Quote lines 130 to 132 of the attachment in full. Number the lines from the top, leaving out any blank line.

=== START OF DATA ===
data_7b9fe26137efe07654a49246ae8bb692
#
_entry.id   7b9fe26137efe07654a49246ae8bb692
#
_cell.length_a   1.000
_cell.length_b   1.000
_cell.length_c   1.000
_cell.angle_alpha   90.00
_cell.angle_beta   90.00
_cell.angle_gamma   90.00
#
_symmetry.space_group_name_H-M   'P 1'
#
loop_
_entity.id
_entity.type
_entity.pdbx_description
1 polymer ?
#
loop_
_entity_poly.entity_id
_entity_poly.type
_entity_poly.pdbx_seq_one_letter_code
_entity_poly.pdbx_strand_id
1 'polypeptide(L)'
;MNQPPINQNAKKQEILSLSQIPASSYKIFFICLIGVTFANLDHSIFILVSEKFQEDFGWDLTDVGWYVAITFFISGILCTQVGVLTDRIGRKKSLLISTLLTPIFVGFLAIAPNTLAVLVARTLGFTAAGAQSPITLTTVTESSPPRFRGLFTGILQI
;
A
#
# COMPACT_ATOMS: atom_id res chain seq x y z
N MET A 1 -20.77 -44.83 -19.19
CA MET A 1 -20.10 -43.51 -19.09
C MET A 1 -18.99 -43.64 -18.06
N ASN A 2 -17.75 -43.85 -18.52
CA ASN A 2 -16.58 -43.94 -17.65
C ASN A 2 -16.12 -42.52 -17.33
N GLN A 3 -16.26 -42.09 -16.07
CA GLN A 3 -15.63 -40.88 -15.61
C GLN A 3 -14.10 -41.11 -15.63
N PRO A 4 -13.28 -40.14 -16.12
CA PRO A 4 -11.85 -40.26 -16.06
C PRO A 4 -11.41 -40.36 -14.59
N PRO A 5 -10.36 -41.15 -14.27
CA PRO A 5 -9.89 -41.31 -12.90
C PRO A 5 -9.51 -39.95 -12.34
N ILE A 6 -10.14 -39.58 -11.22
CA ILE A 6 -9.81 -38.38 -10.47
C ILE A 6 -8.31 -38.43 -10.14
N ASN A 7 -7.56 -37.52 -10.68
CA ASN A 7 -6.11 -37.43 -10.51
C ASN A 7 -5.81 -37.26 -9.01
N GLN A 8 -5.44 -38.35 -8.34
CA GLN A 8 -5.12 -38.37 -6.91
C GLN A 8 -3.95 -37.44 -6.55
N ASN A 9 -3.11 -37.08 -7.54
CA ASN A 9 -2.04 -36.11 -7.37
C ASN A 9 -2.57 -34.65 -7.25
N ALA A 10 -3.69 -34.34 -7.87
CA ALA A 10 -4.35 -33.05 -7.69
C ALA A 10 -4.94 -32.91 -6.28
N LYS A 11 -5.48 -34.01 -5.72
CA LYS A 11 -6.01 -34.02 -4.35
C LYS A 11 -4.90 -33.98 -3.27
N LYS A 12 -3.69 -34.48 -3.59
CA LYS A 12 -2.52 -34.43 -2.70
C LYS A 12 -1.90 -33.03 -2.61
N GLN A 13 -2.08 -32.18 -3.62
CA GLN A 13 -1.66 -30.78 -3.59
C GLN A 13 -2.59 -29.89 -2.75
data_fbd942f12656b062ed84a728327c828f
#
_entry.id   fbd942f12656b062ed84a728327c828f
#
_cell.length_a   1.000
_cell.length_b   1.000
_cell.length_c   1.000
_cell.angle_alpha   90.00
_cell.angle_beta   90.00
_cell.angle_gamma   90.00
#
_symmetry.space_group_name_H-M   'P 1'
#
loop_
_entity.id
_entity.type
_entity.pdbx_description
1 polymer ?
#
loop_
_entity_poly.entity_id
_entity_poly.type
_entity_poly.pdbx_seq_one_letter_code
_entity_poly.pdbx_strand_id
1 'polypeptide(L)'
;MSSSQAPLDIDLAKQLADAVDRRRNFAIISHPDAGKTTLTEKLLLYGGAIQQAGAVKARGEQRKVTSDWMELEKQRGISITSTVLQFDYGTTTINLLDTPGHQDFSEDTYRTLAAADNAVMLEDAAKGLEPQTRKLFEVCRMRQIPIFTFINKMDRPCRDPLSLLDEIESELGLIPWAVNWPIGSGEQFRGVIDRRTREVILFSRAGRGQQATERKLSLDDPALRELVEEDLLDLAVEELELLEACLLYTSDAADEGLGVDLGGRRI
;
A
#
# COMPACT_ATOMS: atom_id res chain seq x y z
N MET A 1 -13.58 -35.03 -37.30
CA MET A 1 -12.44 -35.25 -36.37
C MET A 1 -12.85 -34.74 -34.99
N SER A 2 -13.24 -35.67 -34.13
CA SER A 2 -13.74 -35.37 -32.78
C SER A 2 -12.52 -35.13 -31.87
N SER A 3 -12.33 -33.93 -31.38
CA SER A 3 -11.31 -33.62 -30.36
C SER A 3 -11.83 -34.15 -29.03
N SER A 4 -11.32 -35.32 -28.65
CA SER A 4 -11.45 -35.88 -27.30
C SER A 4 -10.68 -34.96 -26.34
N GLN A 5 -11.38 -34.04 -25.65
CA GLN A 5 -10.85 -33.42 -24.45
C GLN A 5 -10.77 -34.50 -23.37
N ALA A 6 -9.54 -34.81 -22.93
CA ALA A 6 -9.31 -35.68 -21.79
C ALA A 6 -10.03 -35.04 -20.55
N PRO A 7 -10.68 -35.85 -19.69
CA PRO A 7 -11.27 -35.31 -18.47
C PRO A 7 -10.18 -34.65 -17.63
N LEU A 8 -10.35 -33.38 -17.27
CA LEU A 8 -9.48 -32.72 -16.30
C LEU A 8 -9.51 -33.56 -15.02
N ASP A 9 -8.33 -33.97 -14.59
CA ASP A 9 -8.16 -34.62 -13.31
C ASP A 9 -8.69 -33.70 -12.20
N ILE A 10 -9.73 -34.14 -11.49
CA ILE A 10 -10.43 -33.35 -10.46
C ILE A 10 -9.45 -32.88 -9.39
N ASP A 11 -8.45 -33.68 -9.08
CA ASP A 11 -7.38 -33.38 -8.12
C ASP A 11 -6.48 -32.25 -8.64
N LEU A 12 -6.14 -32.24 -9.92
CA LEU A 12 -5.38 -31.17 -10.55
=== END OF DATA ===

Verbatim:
N ASP A 11 -8.45 -33.68 -9.08
CA ASP A 11 -7.38 -33.38 -8.12
C ASP A 11 -6.48 -32.25 -8.64